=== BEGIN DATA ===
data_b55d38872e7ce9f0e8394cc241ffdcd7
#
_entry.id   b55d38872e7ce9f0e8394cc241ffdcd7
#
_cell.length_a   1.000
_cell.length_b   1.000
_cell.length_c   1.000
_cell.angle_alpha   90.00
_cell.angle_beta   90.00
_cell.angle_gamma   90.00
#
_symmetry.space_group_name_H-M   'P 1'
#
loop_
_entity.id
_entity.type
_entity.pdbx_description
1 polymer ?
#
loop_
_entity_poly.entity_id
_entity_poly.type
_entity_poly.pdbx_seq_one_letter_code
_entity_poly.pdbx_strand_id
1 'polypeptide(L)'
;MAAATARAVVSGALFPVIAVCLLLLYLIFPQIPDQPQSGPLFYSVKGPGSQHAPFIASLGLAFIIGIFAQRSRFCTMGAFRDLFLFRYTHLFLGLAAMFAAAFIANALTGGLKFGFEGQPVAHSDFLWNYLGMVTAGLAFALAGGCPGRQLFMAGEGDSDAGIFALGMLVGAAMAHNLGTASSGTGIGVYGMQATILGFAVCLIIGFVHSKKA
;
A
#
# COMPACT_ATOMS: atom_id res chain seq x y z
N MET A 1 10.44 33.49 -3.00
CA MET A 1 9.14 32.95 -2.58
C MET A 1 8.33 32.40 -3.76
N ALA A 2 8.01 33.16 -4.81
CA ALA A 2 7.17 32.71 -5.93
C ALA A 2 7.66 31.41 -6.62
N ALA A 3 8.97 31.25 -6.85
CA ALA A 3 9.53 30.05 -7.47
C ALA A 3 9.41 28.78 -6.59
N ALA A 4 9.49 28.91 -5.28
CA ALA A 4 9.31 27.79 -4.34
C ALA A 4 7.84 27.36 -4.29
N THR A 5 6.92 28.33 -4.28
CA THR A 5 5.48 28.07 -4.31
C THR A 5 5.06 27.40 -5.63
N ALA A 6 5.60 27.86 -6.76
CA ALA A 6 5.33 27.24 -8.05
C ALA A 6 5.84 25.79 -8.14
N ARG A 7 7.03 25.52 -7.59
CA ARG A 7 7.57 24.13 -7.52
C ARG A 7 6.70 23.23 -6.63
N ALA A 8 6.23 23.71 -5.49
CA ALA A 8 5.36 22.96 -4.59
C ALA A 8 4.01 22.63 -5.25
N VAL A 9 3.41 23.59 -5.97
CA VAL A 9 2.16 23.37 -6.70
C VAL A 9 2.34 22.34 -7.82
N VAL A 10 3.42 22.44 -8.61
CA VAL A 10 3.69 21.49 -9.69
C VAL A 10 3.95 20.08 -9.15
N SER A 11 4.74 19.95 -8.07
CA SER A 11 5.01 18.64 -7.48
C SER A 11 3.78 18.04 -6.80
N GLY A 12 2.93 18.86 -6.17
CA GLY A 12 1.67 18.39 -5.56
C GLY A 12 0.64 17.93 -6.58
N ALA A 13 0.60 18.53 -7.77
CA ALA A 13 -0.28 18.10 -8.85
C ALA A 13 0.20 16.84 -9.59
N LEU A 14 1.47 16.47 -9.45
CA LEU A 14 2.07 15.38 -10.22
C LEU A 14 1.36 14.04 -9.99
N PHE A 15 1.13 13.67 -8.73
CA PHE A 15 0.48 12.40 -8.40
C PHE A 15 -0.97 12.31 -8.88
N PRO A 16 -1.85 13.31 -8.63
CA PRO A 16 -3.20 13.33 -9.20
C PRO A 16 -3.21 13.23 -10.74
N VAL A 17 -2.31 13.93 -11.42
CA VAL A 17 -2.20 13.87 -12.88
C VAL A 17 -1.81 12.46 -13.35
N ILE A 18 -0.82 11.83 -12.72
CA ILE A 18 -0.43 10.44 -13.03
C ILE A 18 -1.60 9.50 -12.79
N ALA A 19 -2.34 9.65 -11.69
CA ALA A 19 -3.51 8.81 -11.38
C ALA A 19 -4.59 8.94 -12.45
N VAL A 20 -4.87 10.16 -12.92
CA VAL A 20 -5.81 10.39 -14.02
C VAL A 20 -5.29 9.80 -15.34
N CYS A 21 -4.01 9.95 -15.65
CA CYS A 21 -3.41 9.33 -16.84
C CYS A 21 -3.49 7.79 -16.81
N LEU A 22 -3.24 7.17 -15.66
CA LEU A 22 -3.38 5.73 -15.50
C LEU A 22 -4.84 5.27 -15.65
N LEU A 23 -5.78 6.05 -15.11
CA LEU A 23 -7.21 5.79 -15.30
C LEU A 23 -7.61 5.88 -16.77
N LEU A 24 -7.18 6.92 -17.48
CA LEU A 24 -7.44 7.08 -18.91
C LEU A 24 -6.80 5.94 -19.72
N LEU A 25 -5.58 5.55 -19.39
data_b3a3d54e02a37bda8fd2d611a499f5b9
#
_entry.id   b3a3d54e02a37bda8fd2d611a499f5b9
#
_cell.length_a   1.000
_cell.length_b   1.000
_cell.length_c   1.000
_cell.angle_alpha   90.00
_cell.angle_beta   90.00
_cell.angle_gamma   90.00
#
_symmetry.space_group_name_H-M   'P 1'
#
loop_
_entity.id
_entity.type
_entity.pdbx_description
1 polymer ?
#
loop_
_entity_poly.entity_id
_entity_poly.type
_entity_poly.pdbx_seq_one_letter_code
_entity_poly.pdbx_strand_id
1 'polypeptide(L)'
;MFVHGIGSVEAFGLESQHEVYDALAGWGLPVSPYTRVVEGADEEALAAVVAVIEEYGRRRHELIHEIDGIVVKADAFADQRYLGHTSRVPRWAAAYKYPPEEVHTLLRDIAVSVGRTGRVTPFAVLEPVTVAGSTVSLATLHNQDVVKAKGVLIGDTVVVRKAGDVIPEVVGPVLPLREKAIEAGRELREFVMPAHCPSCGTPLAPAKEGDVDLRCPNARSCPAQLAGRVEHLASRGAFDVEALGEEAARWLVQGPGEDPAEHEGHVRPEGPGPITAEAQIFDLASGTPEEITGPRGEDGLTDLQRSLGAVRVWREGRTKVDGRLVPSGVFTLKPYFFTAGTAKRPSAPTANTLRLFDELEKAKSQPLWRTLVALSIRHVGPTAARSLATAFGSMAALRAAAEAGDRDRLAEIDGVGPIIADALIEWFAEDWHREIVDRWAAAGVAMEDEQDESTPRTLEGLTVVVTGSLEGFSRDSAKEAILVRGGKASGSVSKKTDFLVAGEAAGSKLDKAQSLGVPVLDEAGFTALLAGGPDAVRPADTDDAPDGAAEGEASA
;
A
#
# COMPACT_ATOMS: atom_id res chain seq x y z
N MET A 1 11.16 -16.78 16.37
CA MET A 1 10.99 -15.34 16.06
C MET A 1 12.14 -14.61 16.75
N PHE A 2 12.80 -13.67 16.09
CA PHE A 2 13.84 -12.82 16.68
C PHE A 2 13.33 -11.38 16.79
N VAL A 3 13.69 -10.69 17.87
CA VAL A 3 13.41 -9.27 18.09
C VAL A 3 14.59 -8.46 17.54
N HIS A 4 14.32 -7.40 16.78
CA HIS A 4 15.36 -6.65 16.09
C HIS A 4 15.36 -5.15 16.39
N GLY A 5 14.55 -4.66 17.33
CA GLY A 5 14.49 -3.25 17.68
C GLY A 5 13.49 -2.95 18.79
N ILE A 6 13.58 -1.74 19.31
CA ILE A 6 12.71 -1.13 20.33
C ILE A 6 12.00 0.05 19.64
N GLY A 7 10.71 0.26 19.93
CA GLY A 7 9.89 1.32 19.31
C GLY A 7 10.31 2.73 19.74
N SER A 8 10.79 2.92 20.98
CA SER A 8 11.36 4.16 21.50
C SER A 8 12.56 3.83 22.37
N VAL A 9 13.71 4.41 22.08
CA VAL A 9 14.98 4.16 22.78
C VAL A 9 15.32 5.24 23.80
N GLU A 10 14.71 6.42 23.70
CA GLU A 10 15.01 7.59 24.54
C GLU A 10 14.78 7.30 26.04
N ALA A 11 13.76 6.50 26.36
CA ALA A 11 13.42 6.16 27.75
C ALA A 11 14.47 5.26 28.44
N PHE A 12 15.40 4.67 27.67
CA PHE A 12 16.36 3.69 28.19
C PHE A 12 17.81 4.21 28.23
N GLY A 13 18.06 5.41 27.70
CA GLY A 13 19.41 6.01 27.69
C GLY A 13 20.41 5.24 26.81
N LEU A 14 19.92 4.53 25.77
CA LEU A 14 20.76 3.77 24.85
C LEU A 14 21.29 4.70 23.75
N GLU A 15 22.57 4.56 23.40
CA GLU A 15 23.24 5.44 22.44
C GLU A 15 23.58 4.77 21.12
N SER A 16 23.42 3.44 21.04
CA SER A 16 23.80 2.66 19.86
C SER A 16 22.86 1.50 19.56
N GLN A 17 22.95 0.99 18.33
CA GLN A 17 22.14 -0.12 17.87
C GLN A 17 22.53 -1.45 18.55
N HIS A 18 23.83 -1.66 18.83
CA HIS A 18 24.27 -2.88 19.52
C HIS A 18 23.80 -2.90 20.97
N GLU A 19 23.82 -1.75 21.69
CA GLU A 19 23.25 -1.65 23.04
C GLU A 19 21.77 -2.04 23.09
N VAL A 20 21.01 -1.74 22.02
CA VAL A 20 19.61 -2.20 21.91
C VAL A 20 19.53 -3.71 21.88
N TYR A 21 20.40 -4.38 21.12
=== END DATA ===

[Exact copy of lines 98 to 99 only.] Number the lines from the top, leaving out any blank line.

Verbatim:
CA LEU A 23 -7.21 5.79 -15.30
C LEU A 23 -7.61 5.88 -16.77